Unanimous Approval for BRT/LRT Motion


I am thrilled that my motion related to a comparative study between Bus Rapid Transit and LRT passed unanimously at City Council yesterday.

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The Future of Mass Transit in our City


On Tuesday January 23, a motion that I developed related to the future of mass transit in our city will be debated and voted on at City Council.

The notice of motion concerns Bus Rapid Transit, or BRT, and the need for comparative capital cost estimates related to the build out of our transit network respective to both BRT and LRT.

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Honoured to Serve Ward 9


For those of you who haven’t had a chance to meet me, I’m Tim Cartmell, your Ward 9 Councillor.  I am humbled to have been chosen as the Ward 9 representative for City Council.

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Ward 9 Transportation Grief


To say that transportation is an issue in Ward 9 is a tremendous understatement. Residents of our Ward must continually adjust for our deficient transportation network as they consider how to get to and from work, how to get their kids to school, how to get to those extra-curricular activities, or whether to participate in those activities at all.

I am committed to being a strong advocate for Ward 9 on City Council, to build a better community for all residents. That includes having our infrastructure projects becoming a top priority.

My work experience overseeing major projects would be a strong asset to getting projects done right, and on budget.

We need to build an interchange at Terwillegar Drive and Bulyea Road. Currently, the traffic signals at this intersection result in backups and stop-and-go traffic that extend on to Whitemud Drive. We have all had the experience of sitting stopped in the left lane of Whitemud Drive, nervously eyeing our rear view mirrors, wondering if it is our turn for that big rear-end collision. An overpass at 40th avenue is the only way to take pressure off of Whitemud Drive and alleviate this serious safety concern.

With a bridge at 40 Avenue, Rabbit Hill Road effectively becomes the entry point to Terwillegar Drive and Whitemud Drive. This would allow us to introduce traffic calming measures along Bulyea Road to minimize shortcutting through the neighborhood, and to minimize the congestion effects of the surplus school site development that has just begun. It is time to build this bridge.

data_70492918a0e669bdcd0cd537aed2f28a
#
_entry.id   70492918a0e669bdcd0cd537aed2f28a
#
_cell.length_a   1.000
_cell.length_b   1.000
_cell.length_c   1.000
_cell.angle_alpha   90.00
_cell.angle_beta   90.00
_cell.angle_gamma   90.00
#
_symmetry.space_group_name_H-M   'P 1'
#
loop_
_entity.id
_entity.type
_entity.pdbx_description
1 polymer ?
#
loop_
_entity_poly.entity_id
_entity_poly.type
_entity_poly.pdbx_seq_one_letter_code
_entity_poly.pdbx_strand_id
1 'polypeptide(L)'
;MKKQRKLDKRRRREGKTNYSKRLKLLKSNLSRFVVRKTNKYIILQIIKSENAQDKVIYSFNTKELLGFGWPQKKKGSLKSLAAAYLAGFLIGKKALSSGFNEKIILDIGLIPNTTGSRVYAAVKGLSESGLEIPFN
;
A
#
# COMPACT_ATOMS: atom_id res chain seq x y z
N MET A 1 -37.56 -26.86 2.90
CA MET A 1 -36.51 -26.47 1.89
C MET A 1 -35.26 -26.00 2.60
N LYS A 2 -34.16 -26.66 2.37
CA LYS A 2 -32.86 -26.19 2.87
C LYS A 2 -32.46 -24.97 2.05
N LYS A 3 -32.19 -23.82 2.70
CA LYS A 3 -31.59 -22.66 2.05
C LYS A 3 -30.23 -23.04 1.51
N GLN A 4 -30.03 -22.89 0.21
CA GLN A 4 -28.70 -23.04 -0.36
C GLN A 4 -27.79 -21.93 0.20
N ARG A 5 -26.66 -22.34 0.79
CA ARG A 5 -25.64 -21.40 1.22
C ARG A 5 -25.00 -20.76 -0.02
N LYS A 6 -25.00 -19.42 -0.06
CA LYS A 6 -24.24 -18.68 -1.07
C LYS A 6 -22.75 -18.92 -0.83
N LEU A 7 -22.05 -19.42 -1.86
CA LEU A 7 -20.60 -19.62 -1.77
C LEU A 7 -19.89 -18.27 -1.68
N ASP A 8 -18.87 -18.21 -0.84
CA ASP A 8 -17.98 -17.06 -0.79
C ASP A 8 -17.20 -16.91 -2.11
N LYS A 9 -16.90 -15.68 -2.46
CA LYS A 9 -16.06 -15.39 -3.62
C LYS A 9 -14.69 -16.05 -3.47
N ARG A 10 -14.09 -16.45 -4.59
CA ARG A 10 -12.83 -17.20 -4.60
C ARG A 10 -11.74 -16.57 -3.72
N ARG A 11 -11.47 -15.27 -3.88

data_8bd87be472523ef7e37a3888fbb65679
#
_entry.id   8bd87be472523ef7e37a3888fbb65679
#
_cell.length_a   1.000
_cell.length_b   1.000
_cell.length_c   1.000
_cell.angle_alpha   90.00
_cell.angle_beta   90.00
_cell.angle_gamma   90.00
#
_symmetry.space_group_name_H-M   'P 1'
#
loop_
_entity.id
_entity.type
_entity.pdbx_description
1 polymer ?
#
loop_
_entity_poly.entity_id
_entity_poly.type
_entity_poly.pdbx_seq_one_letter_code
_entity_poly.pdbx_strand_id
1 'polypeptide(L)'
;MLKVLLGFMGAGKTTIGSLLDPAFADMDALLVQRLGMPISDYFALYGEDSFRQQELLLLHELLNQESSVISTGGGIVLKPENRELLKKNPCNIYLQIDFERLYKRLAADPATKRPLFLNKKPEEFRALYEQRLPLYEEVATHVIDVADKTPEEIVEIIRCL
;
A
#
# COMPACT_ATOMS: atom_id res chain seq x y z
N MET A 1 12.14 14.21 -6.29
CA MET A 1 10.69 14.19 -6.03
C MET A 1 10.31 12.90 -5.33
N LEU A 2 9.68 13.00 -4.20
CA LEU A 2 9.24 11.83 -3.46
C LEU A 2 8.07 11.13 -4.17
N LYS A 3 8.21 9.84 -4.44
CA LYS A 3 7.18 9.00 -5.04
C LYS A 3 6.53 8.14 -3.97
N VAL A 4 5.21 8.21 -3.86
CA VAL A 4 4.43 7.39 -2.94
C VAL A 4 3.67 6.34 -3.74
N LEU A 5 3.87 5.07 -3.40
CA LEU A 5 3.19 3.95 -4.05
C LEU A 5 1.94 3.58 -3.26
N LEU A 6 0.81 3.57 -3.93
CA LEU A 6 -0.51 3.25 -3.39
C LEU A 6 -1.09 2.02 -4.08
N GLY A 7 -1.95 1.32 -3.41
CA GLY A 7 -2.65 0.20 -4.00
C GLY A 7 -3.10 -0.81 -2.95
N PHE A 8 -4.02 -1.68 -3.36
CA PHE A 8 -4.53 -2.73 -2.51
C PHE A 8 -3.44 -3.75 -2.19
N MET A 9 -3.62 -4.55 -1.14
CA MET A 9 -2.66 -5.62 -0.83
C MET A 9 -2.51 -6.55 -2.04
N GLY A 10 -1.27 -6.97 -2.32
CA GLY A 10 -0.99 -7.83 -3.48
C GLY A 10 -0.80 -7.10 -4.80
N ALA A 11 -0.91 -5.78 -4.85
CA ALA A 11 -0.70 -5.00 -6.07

We need to work with our partners at the Province to construct improvements on Anthony Henday Drive. We need at least one additional lane in each direction between Lessard Road and Highway 2. We need an overpass on 136 street, and we need a second overpass at the Terwillegar Drive/AHD interchange. These measures would address congestion on Anthony Henday Drive, would address daily backups along Terwillegar Drive, and provide the new access into Heritage Valley that would permit closure of the very dangerous intersection at Anthony Henday and 127 street.

We need to work with our developer partners, to ensure that they actively continue to build up the arterial roadway system south of Anthony Henday Drive. We need to find a way to get four lanes constructed as early as possible on Ellerslie Road, 121 Street and 127 Street south of Ellerslie, and James Mowatt Trail.

Between 75% and 85% of Heritage Valley and Windermere are not yet developed. We will add over 80,000 people to these communities in the next 10 years. Beyond that, we have the annexation of Leduc County. We need to start developing transportation solutions now, before further development brings unbearable pressures to our communities.

Transportation issues are not trivial, and solutions are expensive. For too many years, Southwest Edmonton has had disproportionately more development and expansion than any other part of the City, and disproportionately less infrastructure investment than other parts of the City. Transit and Transportation in Southwest Edmonton will be a key concern for the next City Council to deal with. If elected, I will work diligently and relentlessly to bring transportation investments to Ward 9.

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Why City Council needs an Engineer



One of my enduring memories from my childhood is travelling to Disneyland. As we drove across southern California, I was fascinated by the infrastructure around me. What does that ramp do? How do you build a bridge that long, or a building that tall? The elegant lines of Dodger Stadium were of particular appeal, and it is still one of my favorite structures.